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Project of the Week

Aesop Piccadilly Arcade by Studio Luca Guadagnino

Read time 4 minutes

  • Design House: Studio Luca Guadagnino
  • Project Name: Aesop Piccadilly Arcade
  • Location: St James's, London
  • Area: 93m²

Australian skincare experts, Aesop, have long shown their passion for design. Their brand aesthetic is practically synonymous with clean minimalism and soft simplicity and their store interiors - although each different to one another - always follow suit.

Their latest outpost, a small circular store in London's Piccadilly Arcade, is no exception. Designed in partnership with Studio Luca Guadagnino, the store features a minimal palette of stone grey and an assortment of natural materials.

Take a quick tour of the project below.

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This was not the first time Studio Luca Guadagnino had worked with Aesop, the Italian design studio had previously designed a store for the brand in Rome.

The Rome project featured a pared-back, brutalist look, working with stone, marble and straw - all of which had been sourced from neighbouring Italian provinces - and a minimalist approach to product displays.

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Drawing on these ideas, the London outpost similarly showcased a deductive style. From the floor upwards, the store is defined by roughened stone and marble features.

Taking centre stage are two rough marble slabs which function as service counters, basins and product displays.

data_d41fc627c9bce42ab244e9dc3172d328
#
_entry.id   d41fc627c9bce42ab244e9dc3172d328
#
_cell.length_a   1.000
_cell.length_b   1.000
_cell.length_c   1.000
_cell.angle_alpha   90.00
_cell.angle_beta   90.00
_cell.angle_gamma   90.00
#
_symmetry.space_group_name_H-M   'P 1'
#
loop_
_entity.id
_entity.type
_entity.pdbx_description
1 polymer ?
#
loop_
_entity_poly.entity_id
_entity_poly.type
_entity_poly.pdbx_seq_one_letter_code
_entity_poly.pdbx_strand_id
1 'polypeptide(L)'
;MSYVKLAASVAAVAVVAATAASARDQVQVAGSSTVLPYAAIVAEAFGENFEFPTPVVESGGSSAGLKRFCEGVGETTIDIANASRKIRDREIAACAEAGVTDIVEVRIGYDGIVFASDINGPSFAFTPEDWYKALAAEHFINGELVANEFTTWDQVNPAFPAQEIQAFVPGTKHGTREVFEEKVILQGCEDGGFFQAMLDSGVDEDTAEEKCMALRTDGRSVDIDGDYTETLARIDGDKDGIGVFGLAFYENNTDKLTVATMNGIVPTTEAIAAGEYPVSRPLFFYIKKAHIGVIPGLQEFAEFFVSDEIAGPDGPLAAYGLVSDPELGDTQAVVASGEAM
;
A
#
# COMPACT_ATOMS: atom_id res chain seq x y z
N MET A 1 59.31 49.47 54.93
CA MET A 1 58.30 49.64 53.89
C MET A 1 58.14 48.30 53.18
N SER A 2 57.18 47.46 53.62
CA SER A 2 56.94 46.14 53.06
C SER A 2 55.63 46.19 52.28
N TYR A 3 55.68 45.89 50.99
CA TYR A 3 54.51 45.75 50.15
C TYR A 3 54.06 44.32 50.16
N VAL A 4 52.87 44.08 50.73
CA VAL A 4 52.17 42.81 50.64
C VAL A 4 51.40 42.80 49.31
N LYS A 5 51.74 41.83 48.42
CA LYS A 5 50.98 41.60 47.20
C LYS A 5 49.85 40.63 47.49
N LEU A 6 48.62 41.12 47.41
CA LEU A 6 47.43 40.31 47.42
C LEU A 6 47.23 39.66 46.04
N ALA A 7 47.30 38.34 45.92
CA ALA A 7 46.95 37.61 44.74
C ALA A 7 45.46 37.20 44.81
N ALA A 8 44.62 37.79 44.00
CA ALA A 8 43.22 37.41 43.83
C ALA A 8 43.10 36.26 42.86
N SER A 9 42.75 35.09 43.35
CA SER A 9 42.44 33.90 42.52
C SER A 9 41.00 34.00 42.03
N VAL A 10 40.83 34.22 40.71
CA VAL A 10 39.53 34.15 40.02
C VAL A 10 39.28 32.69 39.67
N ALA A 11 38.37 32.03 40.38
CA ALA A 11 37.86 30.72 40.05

In addition to this, the store features a bold geometric floor feature. Devised by Guadagnino, this feature (pictured below) is made up of diamond-shaped tiles, arranged in a concentric circular form, so they appear to "radiate" out from beneath the basin. In keeping with the rest of the space, two contrasting shades of grey travertine tiles are used.

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Simplicity is the most difficult thing to secure in this world; it is the last limit of experience and the last effort of genius. - The French Author, George Sand, was a source of Aesop's interior inspiration.
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Continuing through the store, some lucky customers will come across a hidden stairway which leads them upstairs.

The first floor (pictured above) is designed to evoke a much more calming, exclusive feel (what the studio describes as a place of "tender domesticity"). Timber boards, a linen daybed, and curtains made of tea-dyed shirt fabric, all work in harmony to create a small haven within the busy streets of Piccadilly.

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